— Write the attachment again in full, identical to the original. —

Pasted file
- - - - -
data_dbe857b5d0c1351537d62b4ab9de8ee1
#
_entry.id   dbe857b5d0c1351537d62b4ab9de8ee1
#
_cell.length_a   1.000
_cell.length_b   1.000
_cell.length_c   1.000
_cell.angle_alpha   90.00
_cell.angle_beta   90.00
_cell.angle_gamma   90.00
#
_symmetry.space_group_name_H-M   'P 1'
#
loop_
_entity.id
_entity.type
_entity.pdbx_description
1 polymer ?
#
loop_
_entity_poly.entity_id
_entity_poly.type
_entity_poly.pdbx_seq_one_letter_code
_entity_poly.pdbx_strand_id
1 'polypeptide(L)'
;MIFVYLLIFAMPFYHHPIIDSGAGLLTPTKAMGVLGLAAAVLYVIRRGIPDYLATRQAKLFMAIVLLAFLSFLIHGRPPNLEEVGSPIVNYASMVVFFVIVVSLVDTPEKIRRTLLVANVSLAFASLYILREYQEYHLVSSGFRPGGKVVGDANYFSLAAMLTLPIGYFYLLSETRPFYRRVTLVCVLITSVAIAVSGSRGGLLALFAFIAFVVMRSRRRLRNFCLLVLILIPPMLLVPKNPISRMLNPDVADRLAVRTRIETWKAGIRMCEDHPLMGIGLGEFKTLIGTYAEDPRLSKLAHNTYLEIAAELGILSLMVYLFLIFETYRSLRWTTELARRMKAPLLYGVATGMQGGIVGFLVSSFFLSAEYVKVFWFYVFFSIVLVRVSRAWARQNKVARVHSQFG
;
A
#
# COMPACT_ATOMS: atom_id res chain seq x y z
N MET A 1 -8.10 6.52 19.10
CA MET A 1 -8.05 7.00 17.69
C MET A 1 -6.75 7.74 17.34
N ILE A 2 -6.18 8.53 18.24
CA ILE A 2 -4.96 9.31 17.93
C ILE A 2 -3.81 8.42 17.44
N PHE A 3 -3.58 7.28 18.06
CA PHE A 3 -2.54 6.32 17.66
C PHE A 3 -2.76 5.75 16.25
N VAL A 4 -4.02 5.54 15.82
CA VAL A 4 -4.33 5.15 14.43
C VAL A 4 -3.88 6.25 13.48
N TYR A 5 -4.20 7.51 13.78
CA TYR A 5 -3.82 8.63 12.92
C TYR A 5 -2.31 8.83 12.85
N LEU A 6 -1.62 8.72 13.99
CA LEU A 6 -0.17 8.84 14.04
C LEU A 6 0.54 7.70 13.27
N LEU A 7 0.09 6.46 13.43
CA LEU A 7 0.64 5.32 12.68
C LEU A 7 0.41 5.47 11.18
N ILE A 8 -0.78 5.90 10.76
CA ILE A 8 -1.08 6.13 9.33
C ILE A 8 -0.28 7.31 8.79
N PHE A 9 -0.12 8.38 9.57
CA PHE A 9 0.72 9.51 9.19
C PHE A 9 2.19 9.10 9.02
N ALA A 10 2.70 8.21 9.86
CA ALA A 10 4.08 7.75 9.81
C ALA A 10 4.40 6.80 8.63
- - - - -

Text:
data_dbe857b5d0c1351537d62b4ab9de8ee1
#
_entry.id   dbe857b5d0c1351537d62b4ab9de8ee1
#
_cell.length_a   1.000
_cell.length_b   1.000
_cell.length_c   1.000
_cell.angle_alpha   90.00
_cell.angle_beta   90.00
_cell.angle_gamma   90.00
#
_symmetry.space_group_name_H-M   'P 1'
#
loop_
_entity.id
_entity.type
_entity.pdbx_description
1 polymer ?
#
loop_
_entity_poly.entity_id
_entity_poly.type
_entity_poly.pdbx_seq_one_letter_code
_entity_poly.pdbx_strand_id
1 'polypeptide(L)'
;MIFVYLLIFAMPFYHHPIIDSGAGLLTPTKAMGVLGLAAAVLYVIRRGIPDYLATRQAKLFMAIVLLAFLSFLIHGRPPNLEEVGSPIVNYASMVVFFVIVVSLVDTPEKIRRTLLVANVSLAFASLYILREYQEYHLVSSGFRPGGKVVGDANYFSLAAMLTLPIGYFYLLSETRPFYRRVTLVCVLITSVAIAVSGSRGGLLALFAFIAFVVMRSRRRLRNFCLLVLILIPPMLLVPKNPISRMLNPDVADRLAVRTRIETWKAGIRMCEDHPLMGIGLGEFKTLIGTYAEDPRLSKLAHNTYLEIAAELGILSLMVYLFLIFETYRSLRWTTELARRMKAPLLYGVATGMQGGIVGFLVSSFFLSAEYVKVFWFYVFFSIVLVRVSRAWARQNKVARVHSQFG
;
A
#
# COMPACT_ATOMS: atom_id res chain seq x y z
N MET A 1 -8.10 6.52 19.10
CA MET A 1 -8.05 7.00 17.69
C MET A 1 -6.75 7.74 17.34
N ILE A 2 -6.18 8.53 18.24
CA ILE A 2 -4.96 9.31 17.93
C ILE A 2 -3.81 8.42 17.44
N PHE A 3 -3.58 7.28 18.06
CA PHE A 3 -2.54 6.32 17.66
C PHE A 3 -2.76 5.75 16.25
N VAL A 4 -4.02 5.54 15.82
CA VAL A 4 -4.33 5.15 14.43
C VAL A 4 -3.88 6.25 13.48
N TYR A 5 -4.20 7.51 13.78
CA TYR A 5 -3.82 8.63 12.92
C TYR A 5 -2.31 8.83 12.85
N LEU A 6 -1.62 8.72 13.99
CA LEU A 6 -0.17 8.84 14.04
C LEU A 6 0.54 7.70 13.27
N LEU A 7 0.09 6.46 13.43
CA LEU A 7 0.64 5.32 12.68
C LEU A 7 0.41 5.47 11.18
N ILE A 8 -0.78 5.90 10.76
CA ILE A 8 -1.08 6.13 9.33
C ILE A 8 -0.28 7.31 8.79
N PHE A 9 -0.12 8.38 9.57
CA PHE A 9 0.72 9.51 9.19
C PHE A 9 2.19 9.10 9.02
N ALA A 10 2.70 8.21 9.86
CA ALA A 10 4.08 7.75 9.81
C ALA A 10 4.40 6.80 8.63